Business and government play equally critical roles in creating the right opportunities for Armenians to thrive, while also establishing a unique environment that inspires individuals to visit and experience our nation for the first time. That is why I am joining a group of Armenian leaders in the diaspora and thought leaders from around the world to host the inaugural Aurora Forum this October.

Through a series of action-oriented events and discussions, we will convene some of the world’s most influential individuals from the fields of humanitarianism, business, technology, science, sustainability, education and health. At a time of global uncertainty and conflict, we see reason for optimism for the future and will bring together the international community’s foremost innovators to inspire tangible change and personal responsibility among people, businesses and governments.

The Aurora Forum will be a meeting about action, not just dialogue like so many other global forums. We believe that we all have a personal stake in the progress of humanity, and that this shared responsibility is to be embraced. Organizations such as IDeA, FAST, Scholae Mundi, UWC Dilijan, Ameriabank and the Aurora Humanitarian Initiative will all come together to build upon this momentum and create unique experiences for global Armenians to fulfill their collective potential.

Through the Aurora Forum, we hope to foster innovation and actionable ideas, not just for Armenia but for other regions of the world contending with their respective challenges. As an entrepreneur and member of the diaspora, I have long believed in the potential of Armenia. That feeling is reinforced each time I set eyes on Mount Ararat and recognize what it represents—our rich culture, our diverse past and our optimism for the future as the nation of second chances. These are attributes that epitomize what it means to be Armenian and ones that will surely be embraced by others when they join us in October for the Aurora Forum.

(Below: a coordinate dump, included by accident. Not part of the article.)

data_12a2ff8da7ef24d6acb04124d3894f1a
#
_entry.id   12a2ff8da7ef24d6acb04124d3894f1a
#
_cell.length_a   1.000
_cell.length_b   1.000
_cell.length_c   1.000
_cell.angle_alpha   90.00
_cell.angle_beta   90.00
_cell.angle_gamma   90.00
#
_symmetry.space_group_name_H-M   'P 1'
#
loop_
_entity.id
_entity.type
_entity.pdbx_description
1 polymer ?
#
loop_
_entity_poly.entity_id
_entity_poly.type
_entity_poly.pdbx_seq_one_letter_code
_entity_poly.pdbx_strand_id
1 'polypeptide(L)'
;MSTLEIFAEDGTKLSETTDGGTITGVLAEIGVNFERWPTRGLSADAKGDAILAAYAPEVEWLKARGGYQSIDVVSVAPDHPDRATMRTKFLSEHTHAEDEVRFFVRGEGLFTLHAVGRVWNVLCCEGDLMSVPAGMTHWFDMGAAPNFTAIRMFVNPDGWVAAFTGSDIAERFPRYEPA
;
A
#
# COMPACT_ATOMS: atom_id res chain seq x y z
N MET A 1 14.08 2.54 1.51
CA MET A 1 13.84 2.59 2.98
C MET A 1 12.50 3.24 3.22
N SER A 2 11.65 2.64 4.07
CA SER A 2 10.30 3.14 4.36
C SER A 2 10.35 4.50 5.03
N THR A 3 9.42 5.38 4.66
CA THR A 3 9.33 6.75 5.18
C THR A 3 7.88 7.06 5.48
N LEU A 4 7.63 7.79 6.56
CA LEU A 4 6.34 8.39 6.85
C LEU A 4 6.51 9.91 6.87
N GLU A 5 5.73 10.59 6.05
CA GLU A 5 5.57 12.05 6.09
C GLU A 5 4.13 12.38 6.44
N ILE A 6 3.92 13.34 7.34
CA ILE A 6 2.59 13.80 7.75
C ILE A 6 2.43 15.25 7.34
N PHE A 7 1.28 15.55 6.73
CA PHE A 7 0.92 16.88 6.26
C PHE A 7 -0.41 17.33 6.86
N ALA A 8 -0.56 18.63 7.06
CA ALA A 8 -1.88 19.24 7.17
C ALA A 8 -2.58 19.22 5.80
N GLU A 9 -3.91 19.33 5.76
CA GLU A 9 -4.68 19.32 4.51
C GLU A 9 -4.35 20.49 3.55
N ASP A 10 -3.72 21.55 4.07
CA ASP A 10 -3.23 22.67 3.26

Noubar Afeyan

Noubar Afeyan

Dr. Noubar Afeyan is the founder and CEO of Flagship Pioneering. He is also engaged in a number of philanthropic initiatives; in 2015, he co-founded the Aurora Humanitarian Initiative.
Noubar Afeyan

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  1. As an Armenian American who’s lived in France for the last 27 years, I’m reading this article from Yerevan. I’ve been in Armenia for the last week and could not agree more with what I’ve just read. Armenia is at an important crossroads and there’s a palpable energy not only in the capital but in the villages where a renaissance is underway. I am horrified, however, by the propaganda that comes out of Azerbaijan, which, for example, claims that Yerevan and certain churches and cathedrals with Armenian inscriptions were once part of ancient Azerbaijan and must be returned. Armenians are referred to as the “enemy” and the propaganda machine starts disseminating fake news in kindergarten classes. This is taking a toll on our people’s psyche. Our guide today even referred to a potential “cultural genocide” for the second time in our history. Unfortunately, little, if anything, is being done by NGOs, leaders outside of Armenia, or big business to thwart this nonsense. Azerbaijan has oil and gas so anything goes. This issue needs to be addressed and greater awareness for it created. The Aurora Forum could play a role. Where will the forum be held and what are the exact dates?